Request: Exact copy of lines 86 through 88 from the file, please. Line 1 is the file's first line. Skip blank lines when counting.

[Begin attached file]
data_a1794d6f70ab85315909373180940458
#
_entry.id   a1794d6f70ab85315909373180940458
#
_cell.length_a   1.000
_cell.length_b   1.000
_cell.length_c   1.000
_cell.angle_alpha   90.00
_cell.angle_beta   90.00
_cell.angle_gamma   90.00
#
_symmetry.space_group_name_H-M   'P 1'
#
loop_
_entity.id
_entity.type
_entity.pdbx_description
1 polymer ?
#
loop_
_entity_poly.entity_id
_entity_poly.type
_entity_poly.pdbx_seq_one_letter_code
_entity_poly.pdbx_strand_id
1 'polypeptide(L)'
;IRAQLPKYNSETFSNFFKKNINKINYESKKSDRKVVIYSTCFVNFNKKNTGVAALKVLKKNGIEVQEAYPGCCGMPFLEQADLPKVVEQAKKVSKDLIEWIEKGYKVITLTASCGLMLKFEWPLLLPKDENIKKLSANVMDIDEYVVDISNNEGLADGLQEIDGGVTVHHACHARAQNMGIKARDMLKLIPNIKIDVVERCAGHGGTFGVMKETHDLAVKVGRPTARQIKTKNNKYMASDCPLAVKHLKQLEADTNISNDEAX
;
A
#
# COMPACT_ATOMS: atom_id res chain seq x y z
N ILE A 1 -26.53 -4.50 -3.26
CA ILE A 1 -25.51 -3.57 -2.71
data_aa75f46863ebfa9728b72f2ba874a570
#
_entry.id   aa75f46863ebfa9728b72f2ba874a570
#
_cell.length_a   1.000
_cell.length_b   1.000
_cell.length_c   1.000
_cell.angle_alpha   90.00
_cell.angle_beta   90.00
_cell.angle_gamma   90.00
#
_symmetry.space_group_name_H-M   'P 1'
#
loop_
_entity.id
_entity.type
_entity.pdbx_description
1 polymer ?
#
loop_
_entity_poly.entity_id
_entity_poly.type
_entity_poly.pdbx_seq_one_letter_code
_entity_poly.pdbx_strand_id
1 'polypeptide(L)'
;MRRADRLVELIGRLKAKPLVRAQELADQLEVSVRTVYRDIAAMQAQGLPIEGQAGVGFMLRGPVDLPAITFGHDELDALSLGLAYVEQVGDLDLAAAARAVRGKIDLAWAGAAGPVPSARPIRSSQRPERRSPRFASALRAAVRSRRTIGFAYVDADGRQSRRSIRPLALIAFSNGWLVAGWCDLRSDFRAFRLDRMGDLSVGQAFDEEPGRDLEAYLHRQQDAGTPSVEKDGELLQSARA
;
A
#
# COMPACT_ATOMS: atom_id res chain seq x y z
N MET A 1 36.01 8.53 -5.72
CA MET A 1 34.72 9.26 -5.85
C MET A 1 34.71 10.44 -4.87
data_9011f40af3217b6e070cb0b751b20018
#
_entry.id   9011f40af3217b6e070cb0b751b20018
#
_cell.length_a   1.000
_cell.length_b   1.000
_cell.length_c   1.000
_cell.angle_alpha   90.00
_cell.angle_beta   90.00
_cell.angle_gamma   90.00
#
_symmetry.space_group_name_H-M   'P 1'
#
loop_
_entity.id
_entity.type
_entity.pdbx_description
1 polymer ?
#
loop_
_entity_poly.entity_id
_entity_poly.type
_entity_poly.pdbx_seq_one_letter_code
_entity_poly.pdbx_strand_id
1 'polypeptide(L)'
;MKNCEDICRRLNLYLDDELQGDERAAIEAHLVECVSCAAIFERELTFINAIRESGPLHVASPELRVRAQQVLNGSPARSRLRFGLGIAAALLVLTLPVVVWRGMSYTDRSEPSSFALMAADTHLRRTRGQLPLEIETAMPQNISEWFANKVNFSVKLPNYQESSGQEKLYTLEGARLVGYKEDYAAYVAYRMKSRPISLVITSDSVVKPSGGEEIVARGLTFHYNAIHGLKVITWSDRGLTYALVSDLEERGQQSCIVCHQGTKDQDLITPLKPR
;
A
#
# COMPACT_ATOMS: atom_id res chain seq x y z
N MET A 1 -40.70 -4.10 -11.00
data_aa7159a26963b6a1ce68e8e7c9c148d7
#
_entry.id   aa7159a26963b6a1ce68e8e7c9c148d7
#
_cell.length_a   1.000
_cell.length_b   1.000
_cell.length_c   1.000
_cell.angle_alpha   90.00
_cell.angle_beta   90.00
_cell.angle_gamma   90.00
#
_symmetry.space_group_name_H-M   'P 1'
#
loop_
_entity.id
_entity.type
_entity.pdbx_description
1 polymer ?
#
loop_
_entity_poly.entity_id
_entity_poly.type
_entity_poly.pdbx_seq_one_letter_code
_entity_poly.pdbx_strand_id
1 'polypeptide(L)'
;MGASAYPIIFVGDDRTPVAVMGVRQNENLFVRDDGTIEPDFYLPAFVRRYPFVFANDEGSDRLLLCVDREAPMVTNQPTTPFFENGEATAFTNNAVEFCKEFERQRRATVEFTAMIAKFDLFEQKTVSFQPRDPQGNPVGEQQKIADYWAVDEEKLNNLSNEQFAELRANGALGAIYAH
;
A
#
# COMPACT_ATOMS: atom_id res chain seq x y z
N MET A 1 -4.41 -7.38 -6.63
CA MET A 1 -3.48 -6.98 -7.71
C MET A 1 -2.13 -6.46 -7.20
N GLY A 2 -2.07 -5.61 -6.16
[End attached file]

_entity_poly.entity_id
_entity_poly.type
_entity_poly.pdbx_seq_one_letter_code